Men searching for coal on spoil tips at Grimethorpe Colliery
Grimethorpe One Year On: Miners Strike Anniversary: Story 2: Channel 4 News 04-03-1986

The mining  industry  underwent radical change during the last half of the 20th C as coal stocks declined and foreign imports became cheaper. This culminated in the Miners’ Strike of 1984 which is arguably the bitterest UK labour dispute in living memory and has had not only a huge political impact but blighted communities permanently. In this clip  mining families from Grimethorpe Colliery reflect on the changes which have taken place as a result of the dispute.

The University of Brighton Design Archives

This special design archive contains images of artefacts which were products of British design between 1945-85. The collection contains material from the major post-war exhibitions as well as posters, product design images and photographs of British retail spaces. Part of the collection relates to manufacturing processes such as furniture, glass and printed textiles.

Whitefriars Stained Glass
University of Brighton Design Archives 1946

Whitefriars Glass was one of the most successful glasshouses in England, rising to prominence during the 19th C as the Gothic revival created a demand for stained glass. Some of the designs were created by William Morris and  other celebrated artists. The image above shows how design rolls were stacked on shelves for storage.

S. Clarkes and Sons, leather goods manufacture
University of Brighton Design Archives : 1947

This photograph, taken at the factory of S.Clarke and Sons in 1947, shows women machining and tying off trunk handles. There are many more images of leather luggage manufacture at this factory, with a proportion of tasks still done by hand.

 Royal Mail Film Classics

The GPO Film Unit were responsible for making many groundbreaking documentaries about British industries around the time of WWII. As well as  celebrated classics such as ‘Nightmail’ there are many other films portraying social change stemming from technological advancements which took place during 1930s  Britain.

A worker wears basic protective clothing while spraying cars with paint
Men In Danger : Royal Mail Film Classics 1939

‘Men in Danger’ resulted from a growing awareness that accidents occurred more readily among those carrying out repetitive tasks with potentially dangerous machinery. Until now there had been little regard for health and safety issues and working people were often exposed to risk. This beautifully crafted film shows the measures which could be taken to make the workplace safer.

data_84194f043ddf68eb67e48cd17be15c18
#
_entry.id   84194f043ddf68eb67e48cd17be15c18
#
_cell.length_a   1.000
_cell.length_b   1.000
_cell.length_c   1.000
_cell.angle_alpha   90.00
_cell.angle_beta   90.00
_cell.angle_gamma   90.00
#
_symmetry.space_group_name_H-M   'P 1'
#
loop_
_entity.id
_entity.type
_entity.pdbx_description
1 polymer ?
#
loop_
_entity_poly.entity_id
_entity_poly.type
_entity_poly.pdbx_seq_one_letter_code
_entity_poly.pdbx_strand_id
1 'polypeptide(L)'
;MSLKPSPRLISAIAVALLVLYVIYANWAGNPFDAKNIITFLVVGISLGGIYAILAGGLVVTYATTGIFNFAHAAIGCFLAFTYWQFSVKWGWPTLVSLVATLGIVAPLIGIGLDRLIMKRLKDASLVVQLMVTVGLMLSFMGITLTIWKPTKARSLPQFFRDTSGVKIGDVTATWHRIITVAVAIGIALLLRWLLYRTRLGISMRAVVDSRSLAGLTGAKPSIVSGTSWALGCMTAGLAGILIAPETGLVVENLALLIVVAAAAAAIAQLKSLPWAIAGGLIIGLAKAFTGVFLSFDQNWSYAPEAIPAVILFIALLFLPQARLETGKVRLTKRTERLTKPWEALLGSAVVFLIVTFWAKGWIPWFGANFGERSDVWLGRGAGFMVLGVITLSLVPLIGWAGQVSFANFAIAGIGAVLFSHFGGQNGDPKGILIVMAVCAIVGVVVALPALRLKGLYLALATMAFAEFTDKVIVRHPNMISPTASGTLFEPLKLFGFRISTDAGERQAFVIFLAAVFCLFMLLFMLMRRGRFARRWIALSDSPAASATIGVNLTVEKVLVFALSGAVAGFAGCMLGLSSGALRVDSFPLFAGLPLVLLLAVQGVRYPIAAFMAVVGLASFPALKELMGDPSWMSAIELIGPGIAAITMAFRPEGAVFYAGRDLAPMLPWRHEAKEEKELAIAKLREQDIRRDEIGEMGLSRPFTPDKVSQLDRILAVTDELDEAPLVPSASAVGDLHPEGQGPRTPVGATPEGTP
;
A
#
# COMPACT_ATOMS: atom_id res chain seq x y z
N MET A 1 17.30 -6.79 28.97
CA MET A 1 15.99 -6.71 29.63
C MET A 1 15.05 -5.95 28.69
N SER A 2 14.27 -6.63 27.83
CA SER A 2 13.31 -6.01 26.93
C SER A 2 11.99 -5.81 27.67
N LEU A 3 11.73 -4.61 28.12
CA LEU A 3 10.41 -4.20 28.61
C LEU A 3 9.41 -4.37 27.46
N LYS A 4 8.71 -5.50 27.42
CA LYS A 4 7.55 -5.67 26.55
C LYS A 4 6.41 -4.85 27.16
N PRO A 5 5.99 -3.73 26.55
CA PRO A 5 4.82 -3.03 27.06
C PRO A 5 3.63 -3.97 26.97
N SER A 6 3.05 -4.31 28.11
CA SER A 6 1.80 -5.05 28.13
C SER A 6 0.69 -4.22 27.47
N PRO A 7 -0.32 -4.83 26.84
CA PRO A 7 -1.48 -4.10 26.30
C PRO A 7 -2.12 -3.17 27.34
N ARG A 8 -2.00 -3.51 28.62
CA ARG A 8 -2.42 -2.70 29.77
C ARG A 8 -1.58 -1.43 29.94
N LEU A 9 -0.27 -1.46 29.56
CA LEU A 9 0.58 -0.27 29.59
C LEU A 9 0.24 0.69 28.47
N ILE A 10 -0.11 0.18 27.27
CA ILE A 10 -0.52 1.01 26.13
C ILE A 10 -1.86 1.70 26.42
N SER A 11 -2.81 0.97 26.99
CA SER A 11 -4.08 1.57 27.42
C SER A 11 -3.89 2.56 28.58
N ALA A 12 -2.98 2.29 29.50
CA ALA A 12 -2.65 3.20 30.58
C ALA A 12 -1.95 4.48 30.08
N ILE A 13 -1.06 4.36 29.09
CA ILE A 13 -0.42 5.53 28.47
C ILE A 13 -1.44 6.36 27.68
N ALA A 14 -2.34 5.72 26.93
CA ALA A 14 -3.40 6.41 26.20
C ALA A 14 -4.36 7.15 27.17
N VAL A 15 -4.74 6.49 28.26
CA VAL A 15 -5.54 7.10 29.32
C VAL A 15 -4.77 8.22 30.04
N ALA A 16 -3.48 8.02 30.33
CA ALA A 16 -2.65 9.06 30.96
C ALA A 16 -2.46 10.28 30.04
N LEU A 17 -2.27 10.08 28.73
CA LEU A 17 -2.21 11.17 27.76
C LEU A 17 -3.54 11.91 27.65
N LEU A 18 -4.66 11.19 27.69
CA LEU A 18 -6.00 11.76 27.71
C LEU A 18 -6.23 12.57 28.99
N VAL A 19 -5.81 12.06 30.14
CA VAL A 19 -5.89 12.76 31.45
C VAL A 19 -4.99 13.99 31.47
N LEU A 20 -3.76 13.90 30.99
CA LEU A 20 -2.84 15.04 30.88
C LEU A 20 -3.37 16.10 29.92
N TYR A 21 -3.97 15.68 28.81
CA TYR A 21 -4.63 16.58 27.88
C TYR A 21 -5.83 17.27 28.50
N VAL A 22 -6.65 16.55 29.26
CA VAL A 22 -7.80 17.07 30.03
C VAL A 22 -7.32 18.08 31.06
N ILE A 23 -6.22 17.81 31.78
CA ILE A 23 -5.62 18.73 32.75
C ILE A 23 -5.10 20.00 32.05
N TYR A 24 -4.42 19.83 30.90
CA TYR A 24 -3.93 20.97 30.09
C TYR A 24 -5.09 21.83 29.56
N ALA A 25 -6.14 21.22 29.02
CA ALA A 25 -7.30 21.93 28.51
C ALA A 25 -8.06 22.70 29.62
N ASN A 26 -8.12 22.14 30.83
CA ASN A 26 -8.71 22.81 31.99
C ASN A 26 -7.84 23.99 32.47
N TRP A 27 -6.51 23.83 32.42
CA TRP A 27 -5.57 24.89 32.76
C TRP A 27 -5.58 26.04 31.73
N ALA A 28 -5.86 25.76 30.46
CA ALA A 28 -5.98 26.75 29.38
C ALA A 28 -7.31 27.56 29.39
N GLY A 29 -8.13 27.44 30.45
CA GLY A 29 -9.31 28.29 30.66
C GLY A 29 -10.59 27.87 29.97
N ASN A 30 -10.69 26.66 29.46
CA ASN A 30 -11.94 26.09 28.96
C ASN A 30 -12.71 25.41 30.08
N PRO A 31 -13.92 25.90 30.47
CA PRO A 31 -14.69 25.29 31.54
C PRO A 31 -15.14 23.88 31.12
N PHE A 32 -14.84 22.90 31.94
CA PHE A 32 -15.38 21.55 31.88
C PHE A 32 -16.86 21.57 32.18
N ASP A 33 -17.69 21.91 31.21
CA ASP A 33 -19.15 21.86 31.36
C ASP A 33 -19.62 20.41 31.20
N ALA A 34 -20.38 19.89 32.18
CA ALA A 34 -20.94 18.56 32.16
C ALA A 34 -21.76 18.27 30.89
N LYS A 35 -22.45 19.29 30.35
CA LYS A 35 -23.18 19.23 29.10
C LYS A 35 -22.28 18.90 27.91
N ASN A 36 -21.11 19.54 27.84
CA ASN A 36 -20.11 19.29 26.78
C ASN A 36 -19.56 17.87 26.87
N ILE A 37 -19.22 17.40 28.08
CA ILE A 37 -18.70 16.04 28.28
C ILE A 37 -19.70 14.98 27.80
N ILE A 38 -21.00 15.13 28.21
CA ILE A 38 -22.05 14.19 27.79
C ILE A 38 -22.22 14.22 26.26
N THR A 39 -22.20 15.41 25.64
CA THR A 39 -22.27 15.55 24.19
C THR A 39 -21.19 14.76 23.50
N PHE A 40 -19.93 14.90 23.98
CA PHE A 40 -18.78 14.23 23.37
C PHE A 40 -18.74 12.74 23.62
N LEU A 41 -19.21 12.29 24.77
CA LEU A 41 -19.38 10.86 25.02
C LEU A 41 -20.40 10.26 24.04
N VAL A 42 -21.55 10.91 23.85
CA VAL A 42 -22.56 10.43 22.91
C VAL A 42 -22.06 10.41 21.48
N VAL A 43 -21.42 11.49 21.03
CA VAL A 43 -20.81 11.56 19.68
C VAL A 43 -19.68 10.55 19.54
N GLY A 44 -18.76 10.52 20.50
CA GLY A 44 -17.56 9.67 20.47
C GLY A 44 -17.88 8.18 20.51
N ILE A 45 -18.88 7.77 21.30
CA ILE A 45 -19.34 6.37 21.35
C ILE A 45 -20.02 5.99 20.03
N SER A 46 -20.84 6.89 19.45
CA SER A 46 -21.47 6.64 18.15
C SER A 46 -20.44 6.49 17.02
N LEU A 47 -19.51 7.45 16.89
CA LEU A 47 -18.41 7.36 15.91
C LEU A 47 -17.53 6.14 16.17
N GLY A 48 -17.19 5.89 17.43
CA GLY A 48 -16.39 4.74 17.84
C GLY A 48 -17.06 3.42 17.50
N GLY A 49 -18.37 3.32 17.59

A Steel Workers’ Brass Band
Spare Time : Royal Mail Film Classics 1939

‘Spare Time’ is a black and white film, made in 1939, which shows how people enjoyed their leisure hours. It looks at three communities from the steel, cotton and coal industries and observes how their different shift systems have had an influence on their activities.

North Highland College (Johnston Collection)

The Johnston Collection offers a unique glimpse into the lives of those around Wick before the Second World War. Many thousands of  archive photographs reflect the work and leisure activities of the community and show us fascinating details of industries which have long since gone.

Gutting the Herring
North Highland College (Johnston Collection) c1925

At one time the small town of Wick was the biggest herring port in Britain  but the industry began to decline in the 1930s as herring shoals became less common and faster transport links removed the need for salting and curing. The photo above shows James More’s herring curing station around 1925. The fish were gutted as soon as they were landed by girls who worked in “crews” of three; two gutters and one packer. If the fishing was heavy they worked on into the night in all weathers and open to the elements.

Miss Christine Gunn, Herring Queen in 1953 and her attendants
North Highland College (Johnston Collection) c1955

The herring industry was of such importance that for many years the community of Wick celebrated the summer ‘Herring Queen’ festival. This eventually stopped during the 1950s when the industry declined.

There are many more industries which can be researched through Jisc MediaHub, so why not take some time to explore our collections for material which interests you.

Further Links: